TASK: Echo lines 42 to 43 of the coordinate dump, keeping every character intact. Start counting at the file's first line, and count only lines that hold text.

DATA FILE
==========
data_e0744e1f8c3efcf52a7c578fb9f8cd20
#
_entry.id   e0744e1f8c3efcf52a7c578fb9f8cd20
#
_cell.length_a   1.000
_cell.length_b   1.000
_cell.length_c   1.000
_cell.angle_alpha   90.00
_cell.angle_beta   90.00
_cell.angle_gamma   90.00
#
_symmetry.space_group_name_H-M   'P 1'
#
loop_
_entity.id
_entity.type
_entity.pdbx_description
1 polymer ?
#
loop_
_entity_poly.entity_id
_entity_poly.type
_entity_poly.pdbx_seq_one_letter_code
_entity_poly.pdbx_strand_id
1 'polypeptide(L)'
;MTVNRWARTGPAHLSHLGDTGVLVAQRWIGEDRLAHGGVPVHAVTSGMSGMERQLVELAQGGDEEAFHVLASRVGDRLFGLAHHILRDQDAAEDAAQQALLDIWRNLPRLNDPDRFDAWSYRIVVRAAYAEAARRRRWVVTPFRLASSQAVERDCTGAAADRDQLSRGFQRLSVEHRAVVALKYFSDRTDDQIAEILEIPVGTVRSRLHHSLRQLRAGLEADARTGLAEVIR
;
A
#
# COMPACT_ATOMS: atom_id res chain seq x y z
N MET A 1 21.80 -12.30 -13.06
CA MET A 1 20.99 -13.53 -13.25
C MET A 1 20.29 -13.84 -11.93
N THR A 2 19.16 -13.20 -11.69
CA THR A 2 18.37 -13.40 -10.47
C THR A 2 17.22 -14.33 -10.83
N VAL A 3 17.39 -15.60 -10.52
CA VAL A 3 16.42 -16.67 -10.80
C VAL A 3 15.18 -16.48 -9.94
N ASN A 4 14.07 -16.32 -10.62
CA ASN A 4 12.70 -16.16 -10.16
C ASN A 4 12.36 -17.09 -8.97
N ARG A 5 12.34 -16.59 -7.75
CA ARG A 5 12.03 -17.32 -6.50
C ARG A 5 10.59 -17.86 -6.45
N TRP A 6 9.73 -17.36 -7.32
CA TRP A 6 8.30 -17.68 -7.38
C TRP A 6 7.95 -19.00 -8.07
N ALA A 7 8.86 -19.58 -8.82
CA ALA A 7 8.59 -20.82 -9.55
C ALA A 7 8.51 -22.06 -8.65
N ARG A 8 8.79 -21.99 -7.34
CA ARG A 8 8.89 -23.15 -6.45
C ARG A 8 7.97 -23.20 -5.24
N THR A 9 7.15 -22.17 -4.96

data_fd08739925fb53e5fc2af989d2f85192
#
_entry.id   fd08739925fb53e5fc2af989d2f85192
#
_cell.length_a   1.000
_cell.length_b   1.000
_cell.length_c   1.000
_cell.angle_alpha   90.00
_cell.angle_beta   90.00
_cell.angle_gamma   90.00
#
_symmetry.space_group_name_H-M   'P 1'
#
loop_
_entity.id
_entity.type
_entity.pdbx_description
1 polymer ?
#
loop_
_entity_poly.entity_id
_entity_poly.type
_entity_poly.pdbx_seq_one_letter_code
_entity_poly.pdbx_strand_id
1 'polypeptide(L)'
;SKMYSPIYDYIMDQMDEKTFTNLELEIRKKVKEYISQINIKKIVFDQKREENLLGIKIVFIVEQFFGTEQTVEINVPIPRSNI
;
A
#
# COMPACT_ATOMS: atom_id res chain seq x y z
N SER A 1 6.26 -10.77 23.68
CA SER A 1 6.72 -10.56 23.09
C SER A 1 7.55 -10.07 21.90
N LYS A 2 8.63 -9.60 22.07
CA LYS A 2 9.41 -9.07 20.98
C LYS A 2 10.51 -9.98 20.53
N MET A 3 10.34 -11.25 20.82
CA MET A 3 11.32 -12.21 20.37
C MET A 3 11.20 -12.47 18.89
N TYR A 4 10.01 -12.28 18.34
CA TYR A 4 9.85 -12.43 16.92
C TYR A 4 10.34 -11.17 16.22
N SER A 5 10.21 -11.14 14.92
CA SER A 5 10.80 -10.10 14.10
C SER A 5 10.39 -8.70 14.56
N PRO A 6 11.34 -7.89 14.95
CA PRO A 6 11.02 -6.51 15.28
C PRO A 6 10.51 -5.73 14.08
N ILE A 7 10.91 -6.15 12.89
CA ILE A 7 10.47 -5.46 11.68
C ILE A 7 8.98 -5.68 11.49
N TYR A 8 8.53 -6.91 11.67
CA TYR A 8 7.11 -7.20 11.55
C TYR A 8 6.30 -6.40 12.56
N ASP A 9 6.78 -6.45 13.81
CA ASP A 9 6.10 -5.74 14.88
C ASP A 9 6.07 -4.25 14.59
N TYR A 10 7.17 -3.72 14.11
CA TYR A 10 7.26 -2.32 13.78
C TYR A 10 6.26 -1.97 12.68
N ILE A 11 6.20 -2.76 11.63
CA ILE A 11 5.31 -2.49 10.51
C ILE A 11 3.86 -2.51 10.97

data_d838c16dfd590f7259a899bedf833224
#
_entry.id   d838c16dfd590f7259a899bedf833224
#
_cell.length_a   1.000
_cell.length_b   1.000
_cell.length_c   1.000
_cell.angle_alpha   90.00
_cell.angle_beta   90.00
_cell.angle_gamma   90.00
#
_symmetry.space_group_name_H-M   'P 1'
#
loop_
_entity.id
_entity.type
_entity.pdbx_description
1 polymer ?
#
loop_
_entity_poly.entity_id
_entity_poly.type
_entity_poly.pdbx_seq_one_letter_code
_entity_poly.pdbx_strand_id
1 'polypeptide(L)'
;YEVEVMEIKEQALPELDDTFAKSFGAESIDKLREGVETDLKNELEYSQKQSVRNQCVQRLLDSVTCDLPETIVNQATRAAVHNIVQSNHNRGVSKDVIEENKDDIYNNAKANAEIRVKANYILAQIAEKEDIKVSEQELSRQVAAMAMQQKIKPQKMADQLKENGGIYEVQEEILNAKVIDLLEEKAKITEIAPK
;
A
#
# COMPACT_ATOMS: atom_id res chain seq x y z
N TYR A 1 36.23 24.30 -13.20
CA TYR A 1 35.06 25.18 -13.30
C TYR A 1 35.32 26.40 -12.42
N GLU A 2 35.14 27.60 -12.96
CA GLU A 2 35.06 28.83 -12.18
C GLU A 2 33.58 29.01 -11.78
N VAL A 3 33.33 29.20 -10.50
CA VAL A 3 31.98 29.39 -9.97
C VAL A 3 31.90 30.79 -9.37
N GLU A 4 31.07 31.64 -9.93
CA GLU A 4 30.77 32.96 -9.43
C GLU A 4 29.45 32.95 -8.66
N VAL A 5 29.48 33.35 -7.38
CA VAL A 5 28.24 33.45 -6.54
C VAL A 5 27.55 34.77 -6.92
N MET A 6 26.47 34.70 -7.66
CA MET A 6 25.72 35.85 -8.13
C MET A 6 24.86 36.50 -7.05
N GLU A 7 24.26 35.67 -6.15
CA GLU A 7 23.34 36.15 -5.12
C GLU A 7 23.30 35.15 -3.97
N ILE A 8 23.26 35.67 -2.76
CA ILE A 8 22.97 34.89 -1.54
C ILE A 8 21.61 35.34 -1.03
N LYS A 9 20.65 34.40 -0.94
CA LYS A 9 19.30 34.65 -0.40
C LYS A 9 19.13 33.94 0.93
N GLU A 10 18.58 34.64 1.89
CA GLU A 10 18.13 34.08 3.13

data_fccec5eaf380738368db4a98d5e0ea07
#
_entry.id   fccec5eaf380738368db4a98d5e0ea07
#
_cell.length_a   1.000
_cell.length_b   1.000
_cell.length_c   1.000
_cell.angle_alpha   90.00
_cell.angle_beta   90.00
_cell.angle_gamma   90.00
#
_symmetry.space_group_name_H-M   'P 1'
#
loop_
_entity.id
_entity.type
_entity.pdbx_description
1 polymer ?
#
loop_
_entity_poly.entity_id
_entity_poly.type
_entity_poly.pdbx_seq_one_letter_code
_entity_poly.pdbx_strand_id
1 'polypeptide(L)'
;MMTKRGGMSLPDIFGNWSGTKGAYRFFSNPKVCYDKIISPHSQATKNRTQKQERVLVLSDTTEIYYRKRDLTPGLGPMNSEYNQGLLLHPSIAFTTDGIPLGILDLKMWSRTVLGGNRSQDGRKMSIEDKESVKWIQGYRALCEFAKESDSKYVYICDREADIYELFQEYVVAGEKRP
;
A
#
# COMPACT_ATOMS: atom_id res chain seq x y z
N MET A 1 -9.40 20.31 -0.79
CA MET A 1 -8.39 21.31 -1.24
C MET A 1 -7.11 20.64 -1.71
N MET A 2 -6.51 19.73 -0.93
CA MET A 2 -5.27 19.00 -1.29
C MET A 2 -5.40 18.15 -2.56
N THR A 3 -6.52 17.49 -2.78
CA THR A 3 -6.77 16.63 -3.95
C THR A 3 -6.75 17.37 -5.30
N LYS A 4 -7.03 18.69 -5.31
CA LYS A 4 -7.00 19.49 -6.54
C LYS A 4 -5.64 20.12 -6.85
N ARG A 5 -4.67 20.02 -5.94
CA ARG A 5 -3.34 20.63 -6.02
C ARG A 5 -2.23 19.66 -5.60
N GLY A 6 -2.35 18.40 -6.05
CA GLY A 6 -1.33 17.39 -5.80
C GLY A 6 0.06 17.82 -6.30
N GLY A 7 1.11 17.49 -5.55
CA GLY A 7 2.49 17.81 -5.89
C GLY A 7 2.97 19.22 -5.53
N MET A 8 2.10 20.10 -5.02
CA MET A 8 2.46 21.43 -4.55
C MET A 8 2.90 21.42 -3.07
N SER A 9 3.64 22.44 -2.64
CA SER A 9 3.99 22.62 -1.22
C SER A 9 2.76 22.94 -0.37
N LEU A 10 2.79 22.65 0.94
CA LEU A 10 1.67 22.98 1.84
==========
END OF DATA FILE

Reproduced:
C ASN A 4 12.36 -17.09 -8.97
N ARG A 5 12.34 -16.59 -7.75